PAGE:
The Marvel Unlimited app is a gigantic, messy cache of awesome and terrible old comic books: a library of 13,000 or so back issues of Marvel titles, available on demand for subscribers with tablets or mobile phones. Like any good back-room longbox, it’s disorganized and riddled with gaps, but it’s also full of forgotten and overlooked jewels, as well as a few stone classics. In Marvel Unlimited Edition, Eisner-winning critic Douglas Wolk dives into the Unlimited archive to find its best, oddest and most intriguing comics.
In this week's edition: Replacing Peter Parker with Otto Octavius for 31 issues was a neat demonstration of how strong Spider-Man's supporting cast is -- and The Superior Foes of Spider-Man has removed its title character from the equation altogether and gotten a terrific series out of it. Even before the big mind-swap, though, there was a little tradition of Spider-Man comics without Spider-Man in them. (He doesn't appear in Amazing Spider-Man #654.1 or #676, for instance, both among 2011's best done-in-one issues of the series.) Here are some of the most entertaining examples on Marvel Unlimited.
I didn't make it out to the theater to see TheAmazing Spider-Man 2 this weekend -- I had some crucial paint drying that needed to be watched -- but all the hype surrounding it actually did make me want to go back and read some classic Spider-Man stories. The only question was which one would have everything that I wanted, which was pretty tricky since I've only really seen Andrew Garfield and Emma Stone lately thanks to their appearances on The Tonight Show.
But then I found one of the all-time classics, Amazing Spider-Man #89, the one where Spider-Man has to go to the laundromat with a bag on his head because he's trying to get money by appearing as a guest on a talk show. It's even got Electro in it -- although I don't think any of the other 83 villains from the movie make an appearance.
If early reports are accurate, one of writer Gerry Conway's most famous Spider-Man stories has been adapted in the new TheAmazing Spider-Man 2movie. Yet the studio behind the movie, Sony Pictures, has yet to contact or acknowledge the writer.
When it comes to the holiday gift-giving season, comic book readers are notoriously difficult to shop for. I mean, most of us are down at the shop buying our favorite stuff every single week, so when the time comes for people who like us to get us something we want, well, a lot of times we already have it. That’s why we’re stepping in with a public service, bringing you comics-related items sure to make the season brighter, whether you’re browsing for a gift or just looking for something to drop hints about so that you don’t get stuck with a random assortment of back issues again.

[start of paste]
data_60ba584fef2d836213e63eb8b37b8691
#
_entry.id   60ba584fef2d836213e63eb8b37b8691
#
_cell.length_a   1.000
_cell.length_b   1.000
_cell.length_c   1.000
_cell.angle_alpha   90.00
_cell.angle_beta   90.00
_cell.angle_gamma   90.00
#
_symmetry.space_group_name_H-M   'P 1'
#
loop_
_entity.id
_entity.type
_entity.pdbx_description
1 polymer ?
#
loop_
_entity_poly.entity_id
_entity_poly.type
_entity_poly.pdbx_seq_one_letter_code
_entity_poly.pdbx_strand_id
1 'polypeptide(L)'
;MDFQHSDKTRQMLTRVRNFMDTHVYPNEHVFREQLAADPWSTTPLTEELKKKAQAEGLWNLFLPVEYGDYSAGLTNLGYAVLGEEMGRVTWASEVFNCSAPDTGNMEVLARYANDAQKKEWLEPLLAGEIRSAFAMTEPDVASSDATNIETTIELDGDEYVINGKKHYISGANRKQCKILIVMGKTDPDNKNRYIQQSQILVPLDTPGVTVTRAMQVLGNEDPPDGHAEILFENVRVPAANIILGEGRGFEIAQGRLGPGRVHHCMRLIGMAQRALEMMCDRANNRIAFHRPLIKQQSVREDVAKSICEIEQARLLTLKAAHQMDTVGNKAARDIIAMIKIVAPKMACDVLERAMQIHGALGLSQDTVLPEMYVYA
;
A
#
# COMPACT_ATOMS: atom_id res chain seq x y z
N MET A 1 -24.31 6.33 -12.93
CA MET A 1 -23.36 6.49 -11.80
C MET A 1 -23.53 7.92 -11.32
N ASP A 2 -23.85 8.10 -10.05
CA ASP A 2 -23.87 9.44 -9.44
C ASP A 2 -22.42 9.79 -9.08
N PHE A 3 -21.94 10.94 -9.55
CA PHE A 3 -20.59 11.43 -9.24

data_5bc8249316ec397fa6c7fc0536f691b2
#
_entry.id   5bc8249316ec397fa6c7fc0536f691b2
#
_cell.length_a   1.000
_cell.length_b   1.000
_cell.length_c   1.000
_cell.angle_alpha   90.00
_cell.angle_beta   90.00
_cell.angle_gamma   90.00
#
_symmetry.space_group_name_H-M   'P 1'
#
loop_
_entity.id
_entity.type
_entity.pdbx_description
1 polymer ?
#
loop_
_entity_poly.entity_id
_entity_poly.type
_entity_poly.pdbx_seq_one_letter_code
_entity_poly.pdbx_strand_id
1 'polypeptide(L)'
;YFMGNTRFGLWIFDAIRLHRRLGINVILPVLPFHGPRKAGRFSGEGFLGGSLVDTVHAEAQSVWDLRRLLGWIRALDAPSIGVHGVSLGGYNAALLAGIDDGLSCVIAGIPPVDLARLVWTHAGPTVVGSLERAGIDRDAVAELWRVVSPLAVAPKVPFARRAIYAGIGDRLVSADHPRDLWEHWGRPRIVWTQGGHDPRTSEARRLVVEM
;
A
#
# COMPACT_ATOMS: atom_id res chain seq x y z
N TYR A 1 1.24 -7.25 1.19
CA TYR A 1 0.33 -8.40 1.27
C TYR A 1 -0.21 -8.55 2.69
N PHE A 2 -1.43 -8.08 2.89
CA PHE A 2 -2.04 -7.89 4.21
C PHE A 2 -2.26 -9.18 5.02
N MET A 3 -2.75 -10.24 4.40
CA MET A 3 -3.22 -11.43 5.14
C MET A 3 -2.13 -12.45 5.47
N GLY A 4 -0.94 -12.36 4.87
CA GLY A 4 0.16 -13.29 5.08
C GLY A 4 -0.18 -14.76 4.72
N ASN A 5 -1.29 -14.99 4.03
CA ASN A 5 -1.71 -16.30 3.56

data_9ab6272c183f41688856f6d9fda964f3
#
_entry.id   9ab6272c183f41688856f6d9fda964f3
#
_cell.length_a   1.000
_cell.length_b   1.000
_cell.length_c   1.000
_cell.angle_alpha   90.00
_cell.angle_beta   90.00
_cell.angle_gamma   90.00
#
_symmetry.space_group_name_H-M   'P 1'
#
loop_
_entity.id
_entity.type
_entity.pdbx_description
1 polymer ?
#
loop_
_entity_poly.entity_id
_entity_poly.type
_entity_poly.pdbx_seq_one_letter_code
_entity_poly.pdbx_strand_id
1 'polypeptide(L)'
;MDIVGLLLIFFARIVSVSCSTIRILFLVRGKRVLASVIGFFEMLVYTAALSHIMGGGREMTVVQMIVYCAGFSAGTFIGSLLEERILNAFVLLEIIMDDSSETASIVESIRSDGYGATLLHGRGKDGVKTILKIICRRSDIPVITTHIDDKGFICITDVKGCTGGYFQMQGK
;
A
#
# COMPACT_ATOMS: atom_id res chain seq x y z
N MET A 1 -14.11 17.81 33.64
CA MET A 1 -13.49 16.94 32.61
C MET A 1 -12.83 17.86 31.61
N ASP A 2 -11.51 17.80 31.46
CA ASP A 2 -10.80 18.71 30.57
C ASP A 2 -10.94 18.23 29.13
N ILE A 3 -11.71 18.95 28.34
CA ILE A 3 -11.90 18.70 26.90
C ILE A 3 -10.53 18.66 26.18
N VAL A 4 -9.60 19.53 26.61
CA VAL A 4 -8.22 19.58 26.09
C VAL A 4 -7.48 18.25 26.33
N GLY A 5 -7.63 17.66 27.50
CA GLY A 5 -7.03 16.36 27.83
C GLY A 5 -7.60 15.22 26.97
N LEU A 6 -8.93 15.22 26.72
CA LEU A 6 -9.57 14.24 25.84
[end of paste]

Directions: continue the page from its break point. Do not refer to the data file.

On the off chance that you're buying a gift for someone who likes Spider-Man and rolicking, non-theatrical musicals, don't bother with that whole Broadway fiasco. Instead, grab the original Spider-Man musical from 1975, in which Doctor Octopus sings a song about finally defeating the Silver Surfer.
We make a regular practice at ComicsAlliance of spotlighting particular artists or specific bodies of work, but because cartoonists, illustrators and their fans share countless numbers of great images on sites like Flickr, Tumblr, DeviantArt and seemingly infinite art blogs that we’ve created Best Art Ever (This Week), a weekly depository for just some of the pieces of especially compelling artwork that we come across in our regular travels across the Web. Some of it’s new, some of it’s old, some of it’s created by working professionals, some of it’s created by future stars, some of it’s created by talented fans, and some of it’s endearingly silly. All of it’s awesome.
In the beginning, Peter Parker was fifteen years old. He was too young for full manhood, but too old to be treated like a child. He was coddled by his family and abused by his peers. He was a beloved nephew and professional wallflower, a bitter bookworm and great student...
Following Eisner wins for Best Graphic Album - Reprint and Best Publication Design for Dave Stevens' The Rocketeer Artist's Edition, IDW Publishing has announced three more products in the prestigious Artist's Edition line: Will Eisner's The Spirit, John Romita, Sr...
Come to The Hero Initiative's booth #645 to see Ty Templeton, John Romita Sr. and John Romita Jr., Michael Golden and C.B. Cebulski and a whole lot more!
Not only does The Hero Initiative have stellar booth talent, but Frank Quitely will be donating an art piece, which will be raffled off via silent auction and it is the only way to get a piece of his artwork at Fan Expo
The Hero Initiative, a Los Angeles based nonprofit that caters to the comic book industry, announced today that the art gallery opening of its newest benefit product, The 3-minute Sketchbook, will take place on Friday, August 31, 2007
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